Useful Reviews with R

Yelp datasets are available for downlaod on the company website.

Dataset agreement

They can be used for personal, educational, and academic purposes and for data analysis. I am using R to analyze reviews and find a pattern that might be helpful for various purposes. Since these files contain many observations, I have decided to focus on some specific aspects, for example how to find a good Italian restaurant in Phoenix.

The following analysis was taken and adapted from a free course available on Datacamp.

The Datacamp analysis considers Indian restaurant reviews and uses the “Yelp star reviews for restaurants data set”. Since the course uses pre-loaded datasets to simulate the analysis on their website, I have downloaded the csv datasets from Data.World to reproduce the same codes on RStudio.

I have applied a few changes to the codes, then I have adapted the same analysis to a different category: Italian restaurants. Being Italian, I am familiar with Italian food and I have decided to explore them, but you can do the same with Chinese, Mexican, Japanese cuisine, or other businesses you choose from the business_categories list.

I have split this analysis in many parts.

Yelp datasets are available for downlaod on the company website.

Dataset agreement

They can be used for personal, educational, and academic purposes and for data analysis. I am using R to analyze reviews and find a pattern that might be helpful for various purposes. Since these files contain many observations, I have decided to focus on some specific aspects, for example how to find a good Italian restaurant in Phoenix.

The following analysis was taken and adapted from a free course available on Datacamp.

The Datacamp analysis considers Indian restaurant reviews and uses the “Yelp star reviews for restaurants data set”. Since the course uses pre-loaded datasets to simulate the analysis on their website, I have downloaded the csv datasets from Data.World to reproduce the same codes on RStudio.

I have applied a few changes to the codes, then I have adapted the same analysis to a different category: Italian restaurants. Being Italian, I am familiar with Italian food and I have decided to explore them, but you can do the same with Chinese, Mexican, Japanese cuisine, or other businesses you choose from the business_categories list.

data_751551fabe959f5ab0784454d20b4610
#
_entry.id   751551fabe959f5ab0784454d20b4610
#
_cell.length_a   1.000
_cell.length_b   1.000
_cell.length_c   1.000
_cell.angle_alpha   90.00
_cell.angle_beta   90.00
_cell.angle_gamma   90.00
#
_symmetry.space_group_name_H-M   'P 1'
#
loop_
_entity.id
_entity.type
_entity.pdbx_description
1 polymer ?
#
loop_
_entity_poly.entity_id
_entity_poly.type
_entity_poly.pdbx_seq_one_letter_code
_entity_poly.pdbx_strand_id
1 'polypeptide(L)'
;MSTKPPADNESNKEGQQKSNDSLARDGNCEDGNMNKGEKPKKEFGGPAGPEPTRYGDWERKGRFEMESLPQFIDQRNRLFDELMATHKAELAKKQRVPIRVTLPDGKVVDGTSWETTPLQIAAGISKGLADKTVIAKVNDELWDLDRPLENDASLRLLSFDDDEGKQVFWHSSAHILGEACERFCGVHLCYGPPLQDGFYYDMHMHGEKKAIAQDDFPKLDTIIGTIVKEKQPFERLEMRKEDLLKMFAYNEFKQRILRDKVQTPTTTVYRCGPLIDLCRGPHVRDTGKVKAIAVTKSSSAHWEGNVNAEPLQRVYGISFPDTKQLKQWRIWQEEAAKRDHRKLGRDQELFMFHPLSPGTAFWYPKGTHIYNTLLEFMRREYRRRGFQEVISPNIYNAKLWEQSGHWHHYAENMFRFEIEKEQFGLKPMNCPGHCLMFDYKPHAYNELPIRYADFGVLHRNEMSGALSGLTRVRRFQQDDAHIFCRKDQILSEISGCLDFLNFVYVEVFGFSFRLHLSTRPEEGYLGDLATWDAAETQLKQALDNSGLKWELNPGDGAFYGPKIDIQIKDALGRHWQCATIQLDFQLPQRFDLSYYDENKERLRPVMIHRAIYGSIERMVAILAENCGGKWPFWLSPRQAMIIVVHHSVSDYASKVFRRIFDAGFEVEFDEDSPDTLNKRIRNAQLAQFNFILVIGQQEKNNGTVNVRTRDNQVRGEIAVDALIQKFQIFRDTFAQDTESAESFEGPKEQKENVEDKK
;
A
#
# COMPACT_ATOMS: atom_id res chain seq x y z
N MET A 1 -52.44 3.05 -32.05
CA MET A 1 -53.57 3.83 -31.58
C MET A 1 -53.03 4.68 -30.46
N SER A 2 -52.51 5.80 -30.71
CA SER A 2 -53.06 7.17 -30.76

I have split this analysis in many parts.

Image 1: Tagliatelle al ragù, author Mirna Rossi

Analysis

Part 1.

Merge files, filter Italian restaurants, create a map using latitude and longitude.

I start with the same codes Datacamp used.

On RStudio, I set the working webdirectory, then I clean the environment.

Session > Set Working Directory > Choose Directory

rm(list=ls())
#I upload the packages I need 
library(readr)
library(dplyr)
#Now I load and explore the three csv files I will use:
businesses <- read_csv("businesses.csv")
summary(businesses)
View(businesses)

reviews <- read_csv("reviews.csv")
summary(reviews)
View(reviews)

users <- read_csv("users.csv")
summary(users)
View(users)

I combine the three files, but I use full_join instead of inner_join from the dplyr package, since my dataset has a few no matching values, and inner_join does not work in this case.

ru2  <- full_join(reviews, users)
# combine ru2 with the businesses data set
rub2 <- full_join(ru2, businesses)
#I check the rub2 data set
summary(rub2)

I have merged them and I have a big data set with many business categories.

This step is key, because I might decide to pullout precise categories I am interested in.

In my case, I filter all the reviews that are not about Italian restaurants and I use grepl() and subset().

#grepl() searches for matches in strings or string vectors and it returns TRUE in case the specified pattern is found, otherwise it returns FALSE.  I want to create a binary function true/false that in a column identifies Italian and not Italian restaurants.

rub2$is_italian <- grepl("Italian", rub2$business_categories) == TRUE
rub2$is_italian

Select only reviews for Italian restaurants.

Subset() creates subsets from data frames, vectors, or matrices. I filter out all non-Italian reviews and assign the remaining (Italian) reviews to data frame italian.

italian <- subset(rub2, is_italian == TRUE)

and explore it

italian
str(italian)
summary(italian)
#I change the name of the first column (it will be helpful later)
names(italian)[1] <- "ID"
> colnames(italian)

Print the dataset Italian

library(readxl)
write.csv(italian, "italian.csv")

Create a map of Italian restaurants in Arizona

Image 2. Map of Italian restaurants from the dataset

You can obtain this map using the following code

library(tidyverse)
library(sf)
library(mapview)
library(readr)
italian <- read_csv("italian.csv")
View(italian)
italian %>% 
  glimpse()
mapview(italian, xcol = "business_longitude", ycol = "business_latitude", crs = 4269, grid = FALSE)

Next article – part 2: use select and group_by to filter variables.

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